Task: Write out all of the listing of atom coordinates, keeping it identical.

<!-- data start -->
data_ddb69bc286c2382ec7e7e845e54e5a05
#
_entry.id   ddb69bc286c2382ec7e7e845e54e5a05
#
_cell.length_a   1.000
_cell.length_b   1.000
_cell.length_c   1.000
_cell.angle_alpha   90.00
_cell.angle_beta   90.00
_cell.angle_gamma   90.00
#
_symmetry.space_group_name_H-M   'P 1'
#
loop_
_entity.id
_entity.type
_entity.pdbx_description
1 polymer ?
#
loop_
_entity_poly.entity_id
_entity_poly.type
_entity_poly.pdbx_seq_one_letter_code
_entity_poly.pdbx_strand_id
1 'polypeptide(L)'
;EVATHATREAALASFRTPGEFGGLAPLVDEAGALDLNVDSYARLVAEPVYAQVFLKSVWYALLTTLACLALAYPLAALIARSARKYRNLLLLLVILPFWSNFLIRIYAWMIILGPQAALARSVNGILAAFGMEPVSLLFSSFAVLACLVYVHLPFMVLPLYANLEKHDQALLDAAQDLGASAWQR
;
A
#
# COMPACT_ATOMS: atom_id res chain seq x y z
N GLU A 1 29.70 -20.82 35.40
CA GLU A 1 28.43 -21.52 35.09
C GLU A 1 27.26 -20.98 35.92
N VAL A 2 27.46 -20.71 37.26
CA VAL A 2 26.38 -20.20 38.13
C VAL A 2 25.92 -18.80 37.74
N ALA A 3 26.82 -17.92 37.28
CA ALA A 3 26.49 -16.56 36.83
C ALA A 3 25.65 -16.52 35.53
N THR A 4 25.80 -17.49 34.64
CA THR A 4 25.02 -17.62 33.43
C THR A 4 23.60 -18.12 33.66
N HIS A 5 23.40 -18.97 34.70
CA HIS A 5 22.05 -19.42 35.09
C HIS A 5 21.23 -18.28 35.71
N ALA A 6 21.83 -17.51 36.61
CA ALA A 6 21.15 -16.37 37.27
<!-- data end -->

data_ddb69bc286c2382ec7e7e845e54e5a05
#
_entry.id   ddb69bc286c2382ec7e7e845e54e5a05
#
_cell.length_a   1.000
_cell.length_b   1.000
_cell.length_c   1.000
_cell.angle_alpha   90.00
_cell.angle_beta   90.00
_cell.angle_gamma   90.00
#
_symmetry.space_group_name_H-M   'P 1'
#
loop_
_entity.id
_entity.type
_entity.pdbx_description
1 polymer ?
#
loop_
_entity_poly.entity_id
_entity_poly.type
_entity_poly.pdbx_seq_one_letter_code
_entity_poly.pdbx_strand_id
1 'polypeptide(L)'
;EVATHATREAALASFRTPGEFGGLAPLVDEAGALDLNVDSYARLVAEPVYAQVFLKSVWYALLTTLACLALAYPLAALIARSARKYRNLLLLLVILPFWSNFLIRIYAWMIILGPQAALARSVNGILAAFGMEPVSLLFSSFAVLACLVYVHLPFMVLPLYANLEKHDQALLDAAQDLGASAWQR
;
A
#
# COMPACT_ATOMS: atom_id res chain seq x y z
N GLU A 1 29.70 -20.82 35.40
CA GLU A 1 28.43 -21.52 35.09
C GLU A 1 27.26 -20.98 35.92
N VAL A 2 27.46 -20.71 37.26
CA VAL A 2 26.38 -20.20 38.13
C VAL A 2 25.92 -18.80 37.74
N ALA A 3 26.82 -17.92 37.28
CA ALA A 3 26.49 -16.56 36.83
C ALA A 3 25.65 -16.52 35.53
N THR A 4 25.80 -17.49 34.64
CA THR A 4 25.02 -17.62 33.43
C THR A 4 23.60 -18.12 33.66
N HIS A 5 23.40 -18.97 34.70
CA HIS A 5 22.05 -19.42 35.09
C HIS A 5 21.23 -18.28 35.71
N ALA A 6 21.83 -17.51 36.61
CA ALA A 6 21.15 -16.37 37.27